Halliburton and Baker Hughes have called off their $28bn (£19.2bn) merger, which would have represented the largest oil field services acquisition ever.
The deal abandonment comes after the US Department of Justice (DOJ) last month filed a lawsuit to stop the merger.
The DOJ said Halliburton's acquisition of its smaller rival would hamper competition, raise prices and reduce innovation across the industry.
The merger agreement was announced in November 2014.
The deal collapse comes less than a month after Pfizer and Allergan announced the breakdown of their $160bn merger, citing US inversion rule changes.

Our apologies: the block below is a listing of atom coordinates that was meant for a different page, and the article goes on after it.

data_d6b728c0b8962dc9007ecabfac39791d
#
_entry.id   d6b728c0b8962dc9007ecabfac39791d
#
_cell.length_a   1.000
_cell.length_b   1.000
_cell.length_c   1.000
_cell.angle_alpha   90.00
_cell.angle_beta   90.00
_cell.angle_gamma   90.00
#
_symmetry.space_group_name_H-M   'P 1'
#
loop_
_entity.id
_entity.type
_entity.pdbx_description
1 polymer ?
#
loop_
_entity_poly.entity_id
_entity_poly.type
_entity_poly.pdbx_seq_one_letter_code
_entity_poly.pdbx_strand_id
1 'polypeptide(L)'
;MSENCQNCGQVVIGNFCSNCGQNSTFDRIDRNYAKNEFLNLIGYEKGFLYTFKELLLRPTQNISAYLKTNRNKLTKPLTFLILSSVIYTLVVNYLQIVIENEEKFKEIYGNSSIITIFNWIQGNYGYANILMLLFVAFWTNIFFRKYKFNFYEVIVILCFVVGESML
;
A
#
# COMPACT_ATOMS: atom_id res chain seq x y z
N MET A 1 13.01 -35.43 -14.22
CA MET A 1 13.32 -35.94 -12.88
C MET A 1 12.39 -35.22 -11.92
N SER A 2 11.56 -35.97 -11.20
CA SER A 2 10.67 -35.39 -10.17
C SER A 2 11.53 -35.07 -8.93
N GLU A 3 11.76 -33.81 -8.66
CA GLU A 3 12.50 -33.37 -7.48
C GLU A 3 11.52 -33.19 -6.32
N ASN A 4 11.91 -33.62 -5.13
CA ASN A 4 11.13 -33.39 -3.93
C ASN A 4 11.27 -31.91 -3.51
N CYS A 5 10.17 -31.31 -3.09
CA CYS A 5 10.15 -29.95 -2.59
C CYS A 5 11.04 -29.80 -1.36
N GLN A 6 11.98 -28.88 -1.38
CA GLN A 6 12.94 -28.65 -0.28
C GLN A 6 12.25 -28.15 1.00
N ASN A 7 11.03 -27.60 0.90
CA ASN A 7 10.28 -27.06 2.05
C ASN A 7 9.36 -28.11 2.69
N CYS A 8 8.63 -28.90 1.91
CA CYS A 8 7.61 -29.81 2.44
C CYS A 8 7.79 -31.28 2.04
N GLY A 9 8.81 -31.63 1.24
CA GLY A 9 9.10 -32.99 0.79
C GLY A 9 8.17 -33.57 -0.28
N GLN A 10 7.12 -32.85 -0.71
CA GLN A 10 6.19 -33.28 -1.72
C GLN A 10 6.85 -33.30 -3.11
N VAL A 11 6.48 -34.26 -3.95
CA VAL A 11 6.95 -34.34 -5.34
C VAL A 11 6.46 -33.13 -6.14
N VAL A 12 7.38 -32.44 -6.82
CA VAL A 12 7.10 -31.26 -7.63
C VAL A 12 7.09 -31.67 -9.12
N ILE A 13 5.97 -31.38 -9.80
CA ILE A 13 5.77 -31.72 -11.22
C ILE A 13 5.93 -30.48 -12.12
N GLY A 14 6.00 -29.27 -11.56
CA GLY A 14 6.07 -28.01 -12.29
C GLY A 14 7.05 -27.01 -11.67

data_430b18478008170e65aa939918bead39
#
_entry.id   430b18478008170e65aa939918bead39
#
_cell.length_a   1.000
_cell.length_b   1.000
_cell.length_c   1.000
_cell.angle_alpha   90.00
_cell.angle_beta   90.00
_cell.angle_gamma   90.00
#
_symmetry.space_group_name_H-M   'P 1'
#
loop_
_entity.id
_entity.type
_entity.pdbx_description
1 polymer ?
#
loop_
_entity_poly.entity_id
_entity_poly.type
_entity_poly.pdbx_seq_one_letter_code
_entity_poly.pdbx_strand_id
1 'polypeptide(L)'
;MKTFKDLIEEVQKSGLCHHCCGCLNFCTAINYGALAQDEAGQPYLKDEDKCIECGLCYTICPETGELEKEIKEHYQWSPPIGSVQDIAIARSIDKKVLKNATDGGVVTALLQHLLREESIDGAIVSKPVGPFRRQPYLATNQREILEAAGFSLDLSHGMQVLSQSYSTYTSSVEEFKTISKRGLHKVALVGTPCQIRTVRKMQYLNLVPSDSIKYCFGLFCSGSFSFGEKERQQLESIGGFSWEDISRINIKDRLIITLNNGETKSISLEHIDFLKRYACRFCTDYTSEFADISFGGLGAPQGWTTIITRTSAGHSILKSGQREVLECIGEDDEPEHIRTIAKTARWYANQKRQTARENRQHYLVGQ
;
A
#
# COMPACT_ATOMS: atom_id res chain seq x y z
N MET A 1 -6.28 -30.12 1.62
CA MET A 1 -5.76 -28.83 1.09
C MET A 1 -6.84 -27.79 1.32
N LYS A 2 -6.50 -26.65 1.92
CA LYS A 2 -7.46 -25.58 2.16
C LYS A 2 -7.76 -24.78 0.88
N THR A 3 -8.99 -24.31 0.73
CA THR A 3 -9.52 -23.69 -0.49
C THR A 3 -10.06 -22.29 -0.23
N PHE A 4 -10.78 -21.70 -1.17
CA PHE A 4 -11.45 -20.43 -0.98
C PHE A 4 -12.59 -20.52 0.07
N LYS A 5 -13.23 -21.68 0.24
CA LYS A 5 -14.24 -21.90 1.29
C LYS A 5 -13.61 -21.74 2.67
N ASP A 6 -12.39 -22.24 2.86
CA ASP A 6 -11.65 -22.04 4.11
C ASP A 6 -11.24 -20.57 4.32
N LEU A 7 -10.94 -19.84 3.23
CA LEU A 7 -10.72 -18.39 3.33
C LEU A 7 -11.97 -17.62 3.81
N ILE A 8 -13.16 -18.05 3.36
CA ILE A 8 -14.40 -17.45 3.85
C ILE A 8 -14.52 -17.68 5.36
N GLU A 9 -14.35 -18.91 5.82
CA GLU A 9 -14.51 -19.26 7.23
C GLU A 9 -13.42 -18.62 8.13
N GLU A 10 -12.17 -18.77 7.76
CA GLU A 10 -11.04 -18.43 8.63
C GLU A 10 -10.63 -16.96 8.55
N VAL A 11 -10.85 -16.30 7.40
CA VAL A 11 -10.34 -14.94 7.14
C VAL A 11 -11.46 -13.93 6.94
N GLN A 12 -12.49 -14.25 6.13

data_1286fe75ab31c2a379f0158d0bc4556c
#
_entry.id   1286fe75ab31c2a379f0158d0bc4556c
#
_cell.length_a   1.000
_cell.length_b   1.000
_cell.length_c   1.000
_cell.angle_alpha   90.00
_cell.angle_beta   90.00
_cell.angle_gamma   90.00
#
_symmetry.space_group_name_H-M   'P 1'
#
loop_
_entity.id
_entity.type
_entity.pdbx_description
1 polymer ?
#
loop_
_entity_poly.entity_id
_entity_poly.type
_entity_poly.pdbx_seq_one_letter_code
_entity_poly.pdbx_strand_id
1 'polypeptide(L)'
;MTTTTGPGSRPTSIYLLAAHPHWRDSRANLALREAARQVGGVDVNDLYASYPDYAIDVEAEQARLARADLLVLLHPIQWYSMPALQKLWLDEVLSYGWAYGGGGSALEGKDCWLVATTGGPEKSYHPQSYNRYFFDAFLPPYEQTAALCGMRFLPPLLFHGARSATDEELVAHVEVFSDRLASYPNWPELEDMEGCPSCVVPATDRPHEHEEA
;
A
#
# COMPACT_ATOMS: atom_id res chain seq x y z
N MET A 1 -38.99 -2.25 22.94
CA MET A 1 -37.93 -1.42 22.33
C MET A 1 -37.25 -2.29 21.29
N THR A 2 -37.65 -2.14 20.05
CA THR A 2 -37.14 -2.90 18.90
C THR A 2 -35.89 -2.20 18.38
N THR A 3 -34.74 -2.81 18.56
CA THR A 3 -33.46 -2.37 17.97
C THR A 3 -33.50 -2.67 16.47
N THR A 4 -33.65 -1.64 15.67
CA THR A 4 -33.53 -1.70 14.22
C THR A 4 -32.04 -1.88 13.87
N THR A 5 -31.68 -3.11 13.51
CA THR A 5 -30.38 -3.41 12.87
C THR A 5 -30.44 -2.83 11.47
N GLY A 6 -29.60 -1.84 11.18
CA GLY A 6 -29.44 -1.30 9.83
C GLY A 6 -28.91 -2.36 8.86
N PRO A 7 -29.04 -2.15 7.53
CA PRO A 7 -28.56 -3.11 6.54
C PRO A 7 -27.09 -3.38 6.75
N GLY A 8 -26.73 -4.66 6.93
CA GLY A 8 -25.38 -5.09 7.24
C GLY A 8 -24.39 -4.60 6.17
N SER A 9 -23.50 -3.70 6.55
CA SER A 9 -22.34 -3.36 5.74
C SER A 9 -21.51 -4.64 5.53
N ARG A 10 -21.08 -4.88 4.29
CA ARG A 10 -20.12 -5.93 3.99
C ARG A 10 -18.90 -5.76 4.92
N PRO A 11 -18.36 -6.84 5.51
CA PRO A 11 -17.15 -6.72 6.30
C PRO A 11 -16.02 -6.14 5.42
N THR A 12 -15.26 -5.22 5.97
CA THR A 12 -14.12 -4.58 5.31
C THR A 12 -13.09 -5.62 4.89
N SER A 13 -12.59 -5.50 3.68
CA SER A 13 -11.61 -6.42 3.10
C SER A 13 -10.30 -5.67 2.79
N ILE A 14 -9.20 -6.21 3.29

Following the breakdown of the oil field merger, Halliburton said it will pay Baker Hughes a termination fee of $3.5bn this week.
“While both companies expected the proposed merger to result in compelling benefits to shareholders, customers and other stakeholders, challenges in obtaining remaining regulatory approvals and general industry conditions that severely damaged deal economics led to the conclusion that termination is the best course of action,” said Dave Lesar, chairman and chief executive of Halliburton.
Martin Craighead, chairman and chief executive of Baker Hughes, said: “Today’s outcome is disappointing because of our strong belief in the vast potential of the business combination to deliver benefits for shareholders, customers and both companies’ employees.”